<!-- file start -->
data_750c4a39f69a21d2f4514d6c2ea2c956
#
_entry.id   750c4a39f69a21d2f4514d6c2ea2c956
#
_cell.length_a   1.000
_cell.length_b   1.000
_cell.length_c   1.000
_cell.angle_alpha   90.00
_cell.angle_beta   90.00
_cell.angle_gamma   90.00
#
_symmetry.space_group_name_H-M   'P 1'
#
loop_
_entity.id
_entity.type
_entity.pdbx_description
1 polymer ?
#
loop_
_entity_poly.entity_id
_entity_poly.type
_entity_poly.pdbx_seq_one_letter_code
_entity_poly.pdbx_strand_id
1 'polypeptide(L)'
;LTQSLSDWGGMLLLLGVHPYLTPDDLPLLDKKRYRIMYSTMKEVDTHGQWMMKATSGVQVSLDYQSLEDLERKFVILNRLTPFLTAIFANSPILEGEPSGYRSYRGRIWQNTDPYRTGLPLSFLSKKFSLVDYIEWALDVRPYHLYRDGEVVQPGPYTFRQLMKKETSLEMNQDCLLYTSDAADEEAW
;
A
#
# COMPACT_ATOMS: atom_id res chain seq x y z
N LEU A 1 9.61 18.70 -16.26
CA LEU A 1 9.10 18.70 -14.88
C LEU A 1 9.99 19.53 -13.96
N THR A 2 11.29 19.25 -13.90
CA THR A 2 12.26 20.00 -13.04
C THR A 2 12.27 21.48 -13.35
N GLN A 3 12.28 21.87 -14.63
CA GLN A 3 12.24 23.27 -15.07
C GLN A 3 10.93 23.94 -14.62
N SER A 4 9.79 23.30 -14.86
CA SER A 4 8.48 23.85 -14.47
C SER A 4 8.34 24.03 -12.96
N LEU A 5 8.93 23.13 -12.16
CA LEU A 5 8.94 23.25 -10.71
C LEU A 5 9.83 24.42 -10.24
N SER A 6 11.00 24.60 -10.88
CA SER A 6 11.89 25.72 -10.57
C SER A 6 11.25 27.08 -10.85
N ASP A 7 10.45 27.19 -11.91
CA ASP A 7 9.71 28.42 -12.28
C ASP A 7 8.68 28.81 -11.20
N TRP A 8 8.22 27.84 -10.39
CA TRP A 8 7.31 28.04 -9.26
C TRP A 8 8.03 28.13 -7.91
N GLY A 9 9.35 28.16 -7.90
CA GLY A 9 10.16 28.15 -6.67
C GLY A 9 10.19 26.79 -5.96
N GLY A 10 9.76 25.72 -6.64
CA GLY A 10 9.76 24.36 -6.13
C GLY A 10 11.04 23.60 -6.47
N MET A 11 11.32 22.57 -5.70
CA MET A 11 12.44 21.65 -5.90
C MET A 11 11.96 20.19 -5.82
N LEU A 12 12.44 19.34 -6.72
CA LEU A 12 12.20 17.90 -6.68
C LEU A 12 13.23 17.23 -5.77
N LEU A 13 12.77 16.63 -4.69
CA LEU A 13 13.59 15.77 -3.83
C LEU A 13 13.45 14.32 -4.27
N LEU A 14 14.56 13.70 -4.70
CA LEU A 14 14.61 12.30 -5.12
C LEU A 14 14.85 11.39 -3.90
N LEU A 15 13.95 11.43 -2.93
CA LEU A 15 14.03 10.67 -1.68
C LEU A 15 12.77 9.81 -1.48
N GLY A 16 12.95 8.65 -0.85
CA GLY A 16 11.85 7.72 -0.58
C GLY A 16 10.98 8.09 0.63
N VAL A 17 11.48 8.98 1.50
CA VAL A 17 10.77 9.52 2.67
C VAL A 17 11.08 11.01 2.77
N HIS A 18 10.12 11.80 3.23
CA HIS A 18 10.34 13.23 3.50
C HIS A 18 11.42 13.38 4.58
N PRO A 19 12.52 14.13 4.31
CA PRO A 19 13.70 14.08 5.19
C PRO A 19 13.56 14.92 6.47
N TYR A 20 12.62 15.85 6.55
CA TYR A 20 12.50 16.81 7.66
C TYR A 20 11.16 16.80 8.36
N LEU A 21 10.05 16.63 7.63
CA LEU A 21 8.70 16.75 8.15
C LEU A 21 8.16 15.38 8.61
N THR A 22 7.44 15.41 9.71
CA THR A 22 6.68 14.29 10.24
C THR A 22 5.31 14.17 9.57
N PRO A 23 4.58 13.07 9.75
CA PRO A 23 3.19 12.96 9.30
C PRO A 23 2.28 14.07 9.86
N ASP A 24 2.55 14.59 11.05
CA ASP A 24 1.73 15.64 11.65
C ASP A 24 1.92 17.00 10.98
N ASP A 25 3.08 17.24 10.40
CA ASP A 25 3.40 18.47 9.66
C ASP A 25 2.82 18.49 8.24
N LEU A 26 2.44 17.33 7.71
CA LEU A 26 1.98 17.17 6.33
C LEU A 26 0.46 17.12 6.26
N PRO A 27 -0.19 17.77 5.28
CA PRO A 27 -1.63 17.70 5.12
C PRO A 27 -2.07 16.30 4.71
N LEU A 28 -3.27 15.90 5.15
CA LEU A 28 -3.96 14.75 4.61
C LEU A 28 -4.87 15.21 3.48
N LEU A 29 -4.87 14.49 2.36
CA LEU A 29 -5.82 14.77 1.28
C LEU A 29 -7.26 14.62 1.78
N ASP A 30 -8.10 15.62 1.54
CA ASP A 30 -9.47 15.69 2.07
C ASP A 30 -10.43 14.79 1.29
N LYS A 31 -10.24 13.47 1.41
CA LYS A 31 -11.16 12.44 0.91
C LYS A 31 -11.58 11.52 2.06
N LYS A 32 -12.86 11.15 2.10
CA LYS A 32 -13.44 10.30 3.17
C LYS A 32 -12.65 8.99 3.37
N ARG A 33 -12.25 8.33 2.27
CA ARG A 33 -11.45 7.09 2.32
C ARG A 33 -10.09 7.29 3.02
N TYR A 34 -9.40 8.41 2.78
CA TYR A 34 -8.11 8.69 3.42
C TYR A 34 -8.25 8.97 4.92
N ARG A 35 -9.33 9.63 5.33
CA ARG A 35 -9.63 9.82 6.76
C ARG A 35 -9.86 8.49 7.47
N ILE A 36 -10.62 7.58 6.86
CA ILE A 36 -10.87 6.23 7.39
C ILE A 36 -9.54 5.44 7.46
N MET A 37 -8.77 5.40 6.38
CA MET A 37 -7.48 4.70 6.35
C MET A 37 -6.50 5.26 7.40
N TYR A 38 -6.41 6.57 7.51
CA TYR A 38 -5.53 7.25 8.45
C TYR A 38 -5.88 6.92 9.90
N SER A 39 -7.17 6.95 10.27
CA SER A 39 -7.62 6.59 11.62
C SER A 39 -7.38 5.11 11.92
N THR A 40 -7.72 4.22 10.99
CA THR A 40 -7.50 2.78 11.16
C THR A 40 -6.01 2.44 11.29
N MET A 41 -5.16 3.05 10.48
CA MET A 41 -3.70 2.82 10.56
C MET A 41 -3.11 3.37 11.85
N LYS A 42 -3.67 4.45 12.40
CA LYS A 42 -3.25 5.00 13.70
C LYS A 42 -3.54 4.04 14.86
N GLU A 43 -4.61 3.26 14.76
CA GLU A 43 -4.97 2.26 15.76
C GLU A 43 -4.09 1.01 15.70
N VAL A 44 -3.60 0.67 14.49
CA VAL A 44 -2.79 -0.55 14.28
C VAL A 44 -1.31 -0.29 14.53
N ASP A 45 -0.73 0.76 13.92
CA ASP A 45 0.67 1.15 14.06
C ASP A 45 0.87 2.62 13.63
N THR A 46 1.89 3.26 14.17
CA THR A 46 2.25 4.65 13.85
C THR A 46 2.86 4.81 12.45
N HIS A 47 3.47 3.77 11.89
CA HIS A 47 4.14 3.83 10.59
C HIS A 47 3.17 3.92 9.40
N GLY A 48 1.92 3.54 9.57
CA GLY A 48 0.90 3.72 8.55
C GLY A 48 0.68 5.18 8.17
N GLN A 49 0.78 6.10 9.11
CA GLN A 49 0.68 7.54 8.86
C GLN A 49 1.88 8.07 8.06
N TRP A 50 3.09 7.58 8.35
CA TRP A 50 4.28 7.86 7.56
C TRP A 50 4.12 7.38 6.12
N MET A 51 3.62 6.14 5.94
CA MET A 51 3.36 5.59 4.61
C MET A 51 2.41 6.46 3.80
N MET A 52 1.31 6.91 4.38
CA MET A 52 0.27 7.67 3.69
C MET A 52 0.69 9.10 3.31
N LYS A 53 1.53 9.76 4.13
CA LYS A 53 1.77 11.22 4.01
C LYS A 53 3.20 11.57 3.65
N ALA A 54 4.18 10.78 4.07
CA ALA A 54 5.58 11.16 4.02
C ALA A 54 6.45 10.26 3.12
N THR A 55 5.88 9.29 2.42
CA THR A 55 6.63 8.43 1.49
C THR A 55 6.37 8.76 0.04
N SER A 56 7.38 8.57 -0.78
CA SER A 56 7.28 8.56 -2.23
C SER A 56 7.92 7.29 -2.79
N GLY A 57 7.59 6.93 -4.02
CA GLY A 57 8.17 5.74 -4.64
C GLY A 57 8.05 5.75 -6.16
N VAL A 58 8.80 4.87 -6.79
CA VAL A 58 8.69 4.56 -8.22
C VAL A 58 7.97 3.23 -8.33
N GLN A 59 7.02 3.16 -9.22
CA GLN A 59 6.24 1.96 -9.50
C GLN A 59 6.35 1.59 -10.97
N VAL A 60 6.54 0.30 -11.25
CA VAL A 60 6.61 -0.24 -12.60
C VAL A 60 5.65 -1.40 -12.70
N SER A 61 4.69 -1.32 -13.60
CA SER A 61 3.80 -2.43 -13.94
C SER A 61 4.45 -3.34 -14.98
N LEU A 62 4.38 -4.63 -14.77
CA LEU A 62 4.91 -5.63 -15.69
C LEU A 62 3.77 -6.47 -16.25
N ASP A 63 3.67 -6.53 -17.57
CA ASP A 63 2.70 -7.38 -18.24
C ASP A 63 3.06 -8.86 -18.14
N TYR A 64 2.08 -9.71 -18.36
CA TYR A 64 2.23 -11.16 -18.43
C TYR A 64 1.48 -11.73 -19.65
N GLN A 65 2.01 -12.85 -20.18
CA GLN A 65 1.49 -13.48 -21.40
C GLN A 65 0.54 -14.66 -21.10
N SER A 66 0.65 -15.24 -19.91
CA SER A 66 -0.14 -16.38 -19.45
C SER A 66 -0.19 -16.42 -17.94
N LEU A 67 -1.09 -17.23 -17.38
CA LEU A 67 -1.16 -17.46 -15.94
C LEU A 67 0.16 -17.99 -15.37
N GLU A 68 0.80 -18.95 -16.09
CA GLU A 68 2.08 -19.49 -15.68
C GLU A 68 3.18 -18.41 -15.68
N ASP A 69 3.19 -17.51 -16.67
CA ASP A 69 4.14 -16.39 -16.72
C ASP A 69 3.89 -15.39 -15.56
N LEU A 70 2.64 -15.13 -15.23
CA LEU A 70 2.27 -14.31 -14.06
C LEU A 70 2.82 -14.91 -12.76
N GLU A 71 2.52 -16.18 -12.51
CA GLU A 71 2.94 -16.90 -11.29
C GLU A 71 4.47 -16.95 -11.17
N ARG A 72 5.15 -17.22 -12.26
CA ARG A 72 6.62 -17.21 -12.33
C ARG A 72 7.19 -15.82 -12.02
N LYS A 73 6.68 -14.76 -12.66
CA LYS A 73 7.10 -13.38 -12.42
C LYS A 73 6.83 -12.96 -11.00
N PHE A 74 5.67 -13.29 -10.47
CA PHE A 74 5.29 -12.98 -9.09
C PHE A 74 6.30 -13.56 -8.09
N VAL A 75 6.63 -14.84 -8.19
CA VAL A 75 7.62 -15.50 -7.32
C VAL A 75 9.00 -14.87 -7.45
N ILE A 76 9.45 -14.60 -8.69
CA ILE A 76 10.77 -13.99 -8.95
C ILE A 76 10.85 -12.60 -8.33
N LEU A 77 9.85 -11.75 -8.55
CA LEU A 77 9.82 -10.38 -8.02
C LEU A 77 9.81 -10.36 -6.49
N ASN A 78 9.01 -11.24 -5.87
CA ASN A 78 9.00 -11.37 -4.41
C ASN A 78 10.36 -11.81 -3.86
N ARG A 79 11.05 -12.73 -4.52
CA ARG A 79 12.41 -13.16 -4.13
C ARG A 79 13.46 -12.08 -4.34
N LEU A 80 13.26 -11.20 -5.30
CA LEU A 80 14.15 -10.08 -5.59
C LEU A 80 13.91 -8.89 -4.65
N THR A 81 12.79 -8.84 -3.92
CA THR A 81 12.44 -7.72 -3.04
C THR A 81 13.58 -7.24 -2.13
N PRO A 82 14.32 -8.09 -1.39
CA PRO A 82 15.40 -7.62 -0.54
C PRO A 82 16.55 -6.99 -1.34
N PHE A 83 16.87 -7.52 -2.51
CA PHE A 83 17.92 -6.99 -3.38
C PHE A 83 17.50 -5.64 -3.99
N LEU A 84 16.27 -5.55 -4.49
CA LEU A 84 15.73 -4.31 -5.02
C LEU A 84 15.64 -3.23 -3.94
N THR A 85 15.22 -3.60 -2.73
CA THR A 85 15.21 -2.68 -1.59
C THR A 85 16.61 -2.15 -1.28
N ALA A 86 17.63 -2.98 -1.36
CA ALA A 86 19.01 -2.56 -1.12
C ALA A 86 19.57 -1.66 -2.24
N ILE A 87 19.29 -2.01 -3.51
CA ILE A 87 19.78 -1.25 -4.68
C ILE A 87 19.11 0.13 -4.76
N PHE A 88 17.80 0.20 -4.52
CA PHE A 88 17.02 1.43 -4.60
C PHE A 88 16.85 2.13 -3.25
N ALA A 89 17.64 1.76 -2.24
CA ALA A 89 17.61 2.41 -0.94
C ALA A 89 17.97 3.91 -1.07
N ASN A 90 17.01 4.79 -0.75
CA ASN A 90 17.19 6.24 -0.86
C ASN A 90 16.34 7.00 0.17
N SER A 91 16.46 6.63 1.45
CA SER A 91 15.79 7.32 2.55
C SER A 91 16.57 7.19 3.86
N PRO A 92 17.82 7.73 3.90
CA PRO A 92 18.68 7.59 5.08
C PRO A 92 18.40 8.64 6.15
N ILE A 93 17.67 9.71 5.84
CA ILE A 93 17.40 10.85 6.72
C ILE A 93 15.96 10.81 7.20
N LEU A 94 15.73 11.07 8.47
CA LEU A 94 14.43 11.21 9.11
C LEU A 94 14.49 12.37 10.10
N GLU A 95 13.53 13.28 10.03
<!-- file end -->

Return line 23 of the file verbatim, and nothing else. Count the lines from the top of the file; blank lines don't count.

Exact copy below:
_entity_poly.pdbx_seq_one_letter_code